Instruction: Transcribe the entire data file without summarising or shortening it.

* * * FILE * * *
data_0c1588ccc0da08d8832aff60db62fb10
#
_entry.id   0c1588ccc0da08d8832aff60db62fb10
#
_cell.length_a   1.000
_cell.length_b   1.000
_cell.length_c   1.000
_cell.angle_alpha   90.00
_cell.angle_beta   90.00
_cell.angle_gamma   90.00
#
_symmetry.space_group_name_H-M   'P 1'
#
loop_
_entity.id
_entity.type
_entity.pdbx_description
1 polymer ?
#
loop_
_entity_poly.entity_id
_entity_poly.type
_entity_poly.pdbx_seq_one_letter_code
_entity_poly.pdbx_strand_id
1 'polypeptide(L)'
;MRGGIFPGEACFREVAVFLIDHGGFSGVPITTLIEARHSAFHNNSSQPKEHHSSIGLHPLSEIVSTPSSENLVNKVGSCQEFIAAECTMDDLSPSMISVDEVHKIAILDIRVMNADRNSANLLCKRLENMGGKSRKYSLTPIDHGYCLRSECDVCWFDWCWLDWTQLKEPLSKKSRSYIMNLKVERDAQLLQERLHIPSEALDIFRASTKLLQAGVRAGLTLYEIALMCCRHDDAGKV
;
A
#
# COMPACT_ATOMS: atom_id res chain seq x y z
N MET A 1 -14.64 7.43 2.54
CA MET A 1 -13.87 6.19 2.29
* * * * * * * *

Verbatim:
data_0c1588ccc0da08d8832aff60db62fb10
#
_entry.id   0c1588ccc0da08d8832aff60db62fb10
#
_cell.length_a   1.000
_cell.length_b   1.000
_cell.length_c   1.000
_cell.angle_alpha   90.00
_cell.angle_beta   90.00
_cell.angle_gamma   90.00
#
_symmetry.space_group_name_H-M   'P 1'
#
loop_
_entity.id
_entity.type
_entity.pdbx_description
1 polymer ?
#
loop_
_entity_poly.entity_id
_entity_poly.type
_entity_poly.pdbx_seq_one_letter_code
_entity_poly.pdbx_strand_id
1 'polypeptide(L)'
;MRGGIFPGEACFREVAVFLIDHGGFSGVPITTLIEARHSAFHNNSSQPKEHHSSIGLHPLSEIVSTPSSENLVNKVGSCQEFIAAECTMDDLSPSMISVDEVHKIAILDIRVMNADRNSANLLCKRLENMGGKSRKYSLTPIDHGYCLRSECDVCWFDWCWLDWTQLKEPLSKKSRSYIMNLKVERDAQLLQERLHIPSEALDIFRASTKLLQAGVRAGLTLYEIALMCCRHDDAGKV
;
A
#
# COMPACT_ATOMS: atom_id res chain seq x y z
N MET A 1 -14.64 7.43 2.54
CA MET A 1 -13.87 6.19 2.29